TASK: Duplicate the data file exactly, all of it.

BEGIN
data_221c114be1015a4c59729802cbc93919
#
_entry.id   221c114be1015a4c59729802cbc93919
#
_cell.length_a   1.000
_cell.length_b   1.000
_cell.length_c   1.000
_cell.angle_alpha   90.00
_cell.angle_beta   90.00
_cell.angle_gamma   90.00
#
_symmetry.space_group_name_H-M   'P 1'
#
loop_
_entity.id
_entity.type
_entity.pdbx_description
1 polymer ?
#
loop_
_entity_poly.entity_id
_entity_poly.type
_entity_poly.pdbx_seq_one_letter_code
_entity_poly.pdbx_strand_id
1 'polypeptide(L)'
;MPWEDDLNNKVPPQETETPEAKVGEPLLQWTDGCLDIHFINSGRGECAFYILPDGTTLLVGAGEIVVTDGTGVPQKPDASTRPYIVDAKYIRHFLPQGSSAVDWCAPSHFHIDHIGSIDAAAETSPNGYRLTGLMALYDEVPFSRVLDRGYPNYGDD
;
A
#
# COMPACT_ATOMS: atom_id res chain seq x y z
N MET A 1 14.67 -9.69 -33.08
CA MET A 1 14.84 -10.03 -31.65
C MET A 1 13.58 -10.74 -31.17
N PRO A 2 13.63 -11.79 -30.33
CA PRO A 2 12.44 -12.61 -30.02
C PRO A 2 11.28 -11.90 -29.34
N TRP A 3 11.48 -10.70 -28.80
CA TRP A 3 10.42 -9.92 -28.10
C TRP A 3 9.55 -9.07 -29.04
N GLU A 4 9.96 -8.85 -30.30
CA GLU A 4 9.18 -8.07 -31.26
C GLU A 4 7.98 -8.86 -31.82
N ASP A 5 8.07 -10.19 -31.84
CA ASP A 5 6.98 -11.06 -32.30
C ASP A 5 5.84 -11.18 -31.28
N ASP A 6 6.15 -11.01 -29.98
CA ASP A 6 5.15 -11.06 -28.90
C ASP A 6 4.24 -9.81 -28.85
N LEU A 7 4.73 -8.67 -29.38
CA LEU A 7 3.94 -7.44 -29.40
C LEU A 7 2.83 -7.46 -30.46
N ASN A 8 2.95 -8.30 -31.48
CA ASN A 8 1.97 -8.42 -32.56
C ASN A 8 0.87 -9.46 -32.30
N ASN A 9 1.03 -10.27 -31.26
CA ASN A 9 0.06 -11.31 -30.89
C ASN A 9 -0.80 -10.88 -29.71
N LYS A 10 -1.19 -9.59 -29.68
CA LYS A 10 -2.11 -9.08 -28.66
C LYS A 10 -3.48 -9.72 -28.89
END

data_221c114be1015a4c59729802cbc93919
#
_entry.id   221c114be1015a4c59729802cbc93919
#
_cell.length_a   1.000
_cell.length_b   1.000
_cell.length_c   1.000
_cell.angle_alpha   90.00
_cell.angle_beta   90.00
_cell.angle_gamma   90.00
#
_symmetry.space_group_name_H-M   'P 1'
#
loop_
_entity.id
_entity.type
_entity.pdbx_description
1 polymer ?
#
loop_
_entity_poly.entity_id
_entity_poly.type
_entity_poly.pdbx_seq_one_letter_code
_entity_poly.pdbx_strand_id
1 'polypeptide(L)'
;MPWEDDLNNKVPPQETETPEAKVGEPLLQWTDGCLDIHFINSGRGECAFYILPDGTTLLVGAGEIVVTDGTGVPQKPDASTRPYIVDAKYIRHFLPQGSSAVDWCAPSHFHIDHIGSIDAAAETSPNGYRLTGLMALYDEVPFSRVLDRGYPNYGDD
;
A
#
# COMPACT_ATOMS: atom_id res chain seq x y z
N MET A 1 14.67 -9.69 -33.08
CA MET A 1 14.84 -10.03 -31.65
C MET A 1 13.58 -10.74 -31.17
N PRO A 2 13.63 -11.79 -30.33
CA PRO A 2 12.44 -12.61 -30.02
C PRO A 2 11.28 -11.90 -29.34
N TRP A 3 11.48 -10.70 -28.80
CA TRP A 3 10.42 -9.92 -28.10
C TRP A 3 9.55 -9.07 -29.04
N GLU A 4 9.96 -8.85 -30.30
CA GLU A 4 9.18 -8.07 -31.26
C GLU A 4 7.98 -8.86 -31.82
N ASP A 5 8.07 -10.19 -31.84
CA ASP A 5 6.98 -11.06 -32.30
C ASP A 5 5.84 -11.18 -31.28
N ASP A 6 6.15 -11.01 -29.98
CA ASP A 6 5.15 -11.06 -28.90
C ASP A 6 4.24 -9.81 -28.85
N LEU A 7 4.73 -8.67 -29.38
CA LEU A 7 3.94 -7.44 -29.40
C LEU A 7 2.83 -7.46 -30.46
N ASN A 8 2.95 -8.30 -31.48
CA ASN A 8 1.97 -8.42 -32.56
C ASN A 8 0.87 -9.46 -32.30
N ASN A 9 1.03 -10.27 -31.26
CA ASN A 9 0.06 -11.31 -30.89
C ASN A 9 -0.80 -10.88 -29.71
N LYS A 10 -1.19 -9.59 -29.68
CA LYS A 10 -2.11 -9.08 -28.66
C LYS A 10 -3.48 -9.72 -28.89